Miracle Man – Here we have that start of what would become a signature theme for young Elvis Costello. The jilted loser type, with a penchant for sarcasm. “I could tell you that I like your sensitivity but you know it's the way that you walk” is juxtaposed to lines like “why do you have to say that there's always someone who can do it better than I can”. Elvis gives and Elvis takes
No Dancing - Another example of the misfit anti-hero. Equally dissed and angry, being made a fool of, yet making everyone have to feel his pain.
Blame It On Cain – Anti-hero? Thy name is Elvis Costello. One of the other things that I like about this album, which is exemplified by this song in particular, is 50’s vibe rock’n’roll that Clover plays with. It's a nice homage.
Alison – As I mentioned, my first EC album was the Best of…. This is the first song off of that and it remains one of my favorite songs. The initial twang, the bluesy vibe, The completely singable words. This is Costello at his finest. Wait is this song hiding a stalker as it's POV character? Is he talking about killing an ex-? I think he is. We can take “my aim is true” a couple of ways here. He could be saying that he's good & honest about his intentions but he could also be talking about a weapon. Especially since it comes directly after saying that he wishes he stop her from talking, and wanting someone to put out the big light. Younger me thought he was talking about being good & honest. Current me leans towards the more sinister.
Sneaky Feelings – Again reminding me more of a 50’s rock song than a punk rock song.
(The Angels Want to Wear My) Red Shoes – This song came on in the car the other day. I was singing along when Jay, my 12 year old, says “This song is really weird.” He's not completely wrong. I've heard this song so many times the weirdness may have worn off on me. It's a damn great song, though.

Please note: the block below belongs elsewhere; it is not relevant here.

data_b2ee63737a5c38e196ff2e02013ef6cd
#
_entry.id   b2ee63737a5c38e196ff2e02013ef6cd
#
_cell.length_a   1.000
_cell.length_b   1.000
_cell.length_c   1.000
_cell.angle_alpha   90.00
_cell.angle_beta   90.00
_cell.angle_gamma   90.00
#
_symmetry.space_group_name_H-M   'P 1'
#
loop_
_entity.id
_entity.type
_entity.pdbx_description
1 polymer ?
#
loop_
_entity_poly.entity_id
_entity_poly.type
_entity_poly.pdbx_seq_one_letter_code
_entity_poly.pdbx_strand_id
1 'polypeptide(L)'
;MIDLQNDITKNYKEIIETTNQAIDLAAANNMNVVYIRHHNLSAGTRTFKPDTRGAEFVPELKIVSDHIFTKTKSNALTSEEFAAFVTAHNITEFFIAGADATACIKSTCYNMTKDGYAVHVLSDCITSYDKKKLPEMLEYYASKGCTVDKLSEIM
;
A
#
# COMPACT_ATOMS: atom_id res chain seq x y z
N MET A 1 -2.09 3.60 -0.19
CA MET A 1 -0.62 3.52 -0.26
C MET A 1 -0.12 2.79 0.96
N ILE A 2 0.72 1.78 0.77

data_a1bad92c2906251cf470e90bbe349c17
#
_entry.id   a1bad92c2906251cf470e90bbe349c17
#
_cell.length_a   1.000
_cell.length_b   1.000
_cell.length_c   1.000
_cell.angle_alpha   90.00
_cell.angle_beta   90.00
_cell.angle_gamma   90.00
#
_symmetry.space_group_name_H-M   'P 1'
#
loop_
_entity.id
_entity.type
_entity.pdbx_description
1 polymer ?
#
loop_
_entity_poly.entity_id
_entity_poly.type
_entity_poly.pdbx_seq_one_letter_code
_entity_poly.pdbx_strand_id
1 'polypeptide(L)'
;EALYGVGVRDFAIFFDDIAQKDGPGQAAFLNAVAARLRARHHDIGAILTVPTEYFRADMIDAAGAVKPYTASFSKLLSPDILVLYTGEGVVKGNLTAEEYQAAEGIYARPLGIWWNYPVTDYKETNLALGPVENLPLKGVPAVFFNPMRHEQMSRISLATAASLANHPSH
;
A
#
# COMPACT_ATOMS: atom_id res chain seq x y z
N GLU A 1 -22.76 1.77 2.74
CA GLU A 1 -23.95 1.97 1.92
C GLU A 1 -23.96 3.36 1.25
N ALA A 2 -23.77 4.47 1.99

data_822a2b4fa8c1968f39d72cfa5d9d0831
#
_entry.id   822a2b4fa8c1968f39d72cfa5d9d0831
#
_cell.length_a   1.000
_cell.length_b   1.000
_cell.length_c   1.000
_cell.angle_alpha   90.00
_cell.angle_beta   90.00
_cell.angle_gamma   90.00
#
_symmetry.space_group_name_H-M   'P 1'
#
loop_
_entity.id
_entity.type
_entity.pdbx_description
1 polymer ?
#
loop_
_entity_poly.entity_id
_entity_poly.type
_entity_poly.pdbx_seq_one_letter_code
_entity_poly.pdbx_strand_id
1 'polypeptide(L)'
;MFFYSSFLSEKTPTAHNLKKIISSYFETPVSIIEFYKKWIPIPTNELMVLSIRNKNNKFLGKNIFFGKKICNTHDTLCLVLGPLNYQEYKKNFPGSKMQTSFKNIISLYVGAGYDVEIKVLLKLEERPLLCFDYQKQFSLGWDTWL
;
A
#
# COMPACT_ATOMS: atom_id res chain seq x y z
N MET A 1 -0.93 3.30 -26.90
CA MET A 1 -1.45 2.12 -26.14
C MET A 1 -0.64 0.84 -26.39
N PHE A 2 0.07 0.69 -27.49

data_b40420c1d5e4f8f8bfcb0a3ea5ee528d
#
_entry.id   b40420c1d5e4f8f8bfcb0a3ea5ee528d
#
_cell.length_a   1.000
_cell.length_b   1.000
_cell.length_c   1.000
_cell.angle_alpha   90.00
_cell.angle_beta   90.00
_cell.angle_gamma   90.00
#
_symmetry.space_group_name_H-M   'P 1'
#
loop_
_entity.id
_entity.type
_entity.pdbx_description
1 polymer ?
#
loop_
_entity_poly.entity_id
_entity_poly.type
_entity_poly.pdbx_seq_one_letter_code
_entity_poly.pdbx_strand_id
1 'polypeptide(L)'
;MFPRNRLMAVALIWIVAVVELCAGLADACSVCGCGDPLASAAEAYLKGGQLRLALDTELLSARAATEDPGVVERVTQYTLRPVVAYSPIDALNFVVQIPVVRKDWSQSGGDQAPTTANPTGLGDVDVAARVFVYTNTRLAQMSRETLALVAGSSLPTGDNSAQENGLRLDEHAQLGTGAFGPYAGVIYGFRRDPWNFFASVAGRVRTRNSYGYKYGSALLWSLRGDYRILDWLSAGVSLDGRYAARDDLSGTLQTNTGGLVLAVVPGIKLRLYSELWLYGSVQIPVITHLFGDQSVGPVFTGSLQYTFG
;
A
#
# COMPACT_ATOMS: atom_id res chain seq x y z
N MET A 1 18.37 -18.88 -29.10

Less Than Zero – I’ll admit, when I first heard this song and heard Mr Oswald, I was thinking about Kennedy’s assassination. What can I say, I'm American. It was such a common misconception that EC even wrote another version that made it about Lee Harvey Oswald (the Dallas version). The original is the superior version. I don't understand why this was left out of the Best of compilation. It's one of his best songs ever. Musically my favorite off the album, well done by Clover on this one.
Mystery Dance – This album is chock full of genius songs played at a fervent pace. This song packs a huge punch for 1:38. This is a great example of how his 50’s reverence gets mashed up with his words new wave ideals.
Pay It Back – Elvis, on his first album, shows he can write Punk, New Wave, Country, and oldies. From the start it’s clear that he's not a one trick pony. All this and he grew from there.
I'm Not Angry – The jilted Elvis. Maybe he's not angry, but he sure sounds like it. He's definitely bitter. Elvis is very good at writing biting, subtly vicious word attacks at the unfortunate women that find the need to dis our hero.
Waiting For The End Of The World – One thing that always strikes me about this song is the wording, and it is a trait of EC. His lyrics sometimes seem to go on past the point where it seems they belong, just beyond the spot they should have stopped, to where he's singing almost out of breath. This, my friends, is a good thing. It definitely makes for an interesting song.
Watching The Detectives – This album has a ton of great songs on it, and it's a debut. I think this song really was what made the world take notice, and for obvious reasons. It took me a long while to get that she's watching TV detectives, I had some hardened female P.I. scenario in my head for a long time. It’s not about that at all. The narrator’s woman just can't stop watching TV detectives and he's got to deal with that. Regardless, it was the song that put The cheeky bastard on the map. And we've all been reaping the benefits since.